The widely circulated image of Joseph B. Swan holding the supposed potato.
The Maggie Murphy hoax was a hoax perpetrated in 1895 by W. L. Thorndyke. He created an image that depicted farmer Joseph B. Swan holding what appeared to be a giant potato. The photo rapidly spread around the United States, and appeared in a panel of Ripley’s Believe It or Not!.

The hoax began in Loveland, Colorado. W. L. Thorndyke, editor-in-chief for a local newspaper, had wanted to promote an upcoming street fair. Thorndyke turned to farmer Joseph B. Swan, and wanted to help bring customers to him.[1] Swan had been known for growing more than 70 different types of potatoes and had previously been featured in several news reports for his success with his crop.[2]
With the help of local photographer Adam Talbot, they produced a photograph which appeared in an 1895 issue of the Loveland Reporter.[1] It was implied the potato weighed 86 pounds 10 ounces, and measured 2 feet 5 inches.[3] Swan swore that he grew it himself.[4] The image quickly spread around the United States. Over one thousand citizens sent letters to Thorndyke, requesting pieces of Maggie Murphy so they could grow their own oversized potato.[2] Requests for seeds were also common.[1] Thorndyke, realizing that the photograph was beginning to get out of control, admitted that it was a hoax. He wrote that he had asked Swan to carve a fake potato out of wood.[4]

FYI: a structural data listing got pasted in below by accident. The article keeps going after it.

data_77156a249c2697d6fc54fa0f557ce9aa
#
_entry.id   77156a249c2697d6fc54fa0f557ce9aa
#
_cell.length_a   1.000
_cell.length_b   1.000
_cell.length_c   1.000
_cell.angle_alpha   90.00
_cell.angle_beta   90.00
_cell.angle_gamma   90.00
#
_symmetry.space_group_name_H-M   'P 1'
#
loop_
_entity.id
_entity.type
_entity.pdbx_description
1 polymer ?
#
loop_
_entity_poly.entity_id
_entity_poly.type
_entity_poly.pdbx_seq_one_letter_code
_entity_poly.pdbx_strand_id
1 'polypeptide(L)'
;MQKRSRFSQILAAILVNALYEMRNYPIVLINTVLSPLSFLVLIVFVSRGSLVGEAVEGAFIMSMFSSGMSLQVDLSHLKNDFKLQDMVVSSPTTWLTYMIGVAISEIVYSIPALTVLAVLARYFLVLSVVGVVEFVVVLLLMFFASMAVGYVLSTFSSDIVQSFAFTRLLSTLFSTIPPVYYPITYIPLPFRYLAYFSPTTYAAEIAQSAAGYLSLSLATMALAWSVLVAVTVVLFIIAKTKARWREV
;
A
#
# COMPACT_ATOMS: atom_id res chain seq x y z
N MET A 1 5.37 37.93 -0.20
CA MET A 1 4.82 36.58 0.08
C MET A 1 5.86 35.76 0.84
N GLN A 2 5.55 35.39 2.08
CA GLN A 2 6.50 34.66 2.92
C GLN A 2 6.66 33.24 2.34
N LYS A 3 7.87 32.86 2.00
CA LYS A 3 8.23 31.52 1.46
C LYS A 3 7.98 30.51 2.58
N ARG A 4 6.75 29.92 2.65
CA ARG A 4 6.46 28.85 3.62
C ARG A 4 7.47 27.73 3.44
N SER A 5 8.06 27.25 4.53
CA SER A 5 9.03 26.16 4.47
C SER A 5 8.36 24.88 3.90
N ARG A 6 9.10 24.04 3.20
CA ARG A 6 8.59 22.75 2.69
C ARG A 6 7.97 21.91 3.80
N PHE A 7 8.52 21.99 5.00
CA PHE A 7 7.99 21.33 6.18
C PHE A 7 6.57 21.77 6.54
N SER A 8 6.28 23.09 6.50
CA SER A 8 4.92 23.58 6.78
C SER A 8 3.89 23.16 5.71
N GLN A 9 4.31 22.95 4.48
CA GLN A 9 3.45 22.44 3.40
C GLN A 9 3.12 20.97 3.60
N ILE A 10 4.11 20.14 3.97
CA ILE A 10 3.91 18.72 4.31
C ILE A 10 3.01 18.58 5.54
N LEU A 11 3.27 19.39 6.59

Cultural impact[edit]
The photograph appeared in numerous publications, including Scientific American and Ripley’s Believe It or Not!.[2] It has been reprinted in the book The World of Ripley’s Believe It Or Not!, however, no mention is made of the photograph being a hoax.[3] When Ripley’s Believe It or Not! was adapted into a television series, the photograph was used in the opening segment.[2] In 2012, Colorado playwright Rick Padden adapted the tale of the hoax into a two-act play, entitled The Great Loveland Potato Hoax.[1]



Jacob Wohl


American literature

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